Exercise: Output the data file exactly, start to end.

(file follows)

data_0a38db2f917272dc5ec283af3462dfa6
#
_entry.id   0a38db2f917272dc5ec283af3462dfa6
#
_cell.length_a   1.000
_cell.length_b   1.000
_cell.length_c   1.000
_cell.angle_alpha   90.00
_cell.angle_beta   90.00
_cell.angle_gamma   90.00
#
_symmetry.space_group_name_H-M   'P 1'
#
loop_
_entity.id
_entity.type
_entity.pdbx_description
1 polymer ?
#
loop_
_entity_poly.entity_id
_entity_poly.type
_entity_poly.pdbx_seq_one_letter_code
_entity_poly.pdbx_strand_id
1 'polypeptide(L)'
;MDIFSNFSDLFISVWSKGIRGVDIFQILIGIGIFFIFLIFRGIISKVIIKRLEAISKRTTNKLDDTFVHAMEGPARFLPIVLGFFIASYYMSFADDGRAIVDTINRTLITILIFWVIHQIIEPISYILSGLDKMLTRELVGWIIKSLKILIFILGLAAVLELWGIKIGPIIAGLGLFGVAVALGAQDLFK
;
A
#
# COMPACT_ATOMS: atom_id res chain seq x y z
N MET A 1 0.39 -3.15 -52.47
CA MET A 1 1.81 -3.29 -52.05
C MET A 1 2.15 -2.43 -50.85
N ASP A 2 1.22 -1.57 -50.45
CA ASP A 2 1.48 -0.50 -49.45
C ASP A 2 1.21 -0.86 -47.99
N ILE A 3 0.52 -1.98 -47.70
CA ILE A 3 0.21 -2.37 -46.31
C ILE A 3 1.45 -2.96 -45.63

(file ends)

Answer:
data_0a38db2f917272dc5ec283af3462dfa6
#
_entry.id   0a38db2f917272dc5ec283af3462dfa6
#
_cell.length_a   1.000
_cell.length_b   1.000
_cell.length_c   1.000
_cell.angle_alpha   90.00
_cell.angle_beta   90.00
_cell.angle_gamma   90.00
#
_symmetry.space_group_name_H-M   'P 1'
#
loop_
_entity.id
_entity.type
_entity.pdbx_description
1 polymer ?
#
loop_
_entity_poly.entity_id
_entity_poly.type
_entity_poly.pdbx_seq_one_letter_code
_entity_poly.pdbx_strand_id
1 'polypeptide(L)'
;MDIFSNFSDLFISVWSKGIRGVDIFQILIGIGIFFIFLIFRGIISKVIIKRLEAISKRTTNKLDDTFVHAMEGPARFLPIVLGFFIASYYMSFADDGRAIVDTINRTLITILIFWVIHQIIEPISYILSGLDKMLTRELVGWIIKSLKILIFILGLAAVLELWGIKIGPIIAGLGLFGVAVALGAQDLFK
;
A
#
# COMPACT_ATOMS: atom_id res chain seq x y z
N MET A 1 0.39 -3.15 -52.47
CA MET A 1 1.81 -3.29 -52.05
C MET A 1 2.15 -2.43 -50.85
N ASP A 2 1.22 -1.57 -50.45
CA ASP A 2 1.48 -0.50 -49.45
C ASP A 2 1.21 -0.86 -47.99
N ILE A 3 0.52 -1.98 -47.70
CA ILE A 3 0.21 -2.37 -46.31
C ILE A 3 1.45 -2.96 -45.63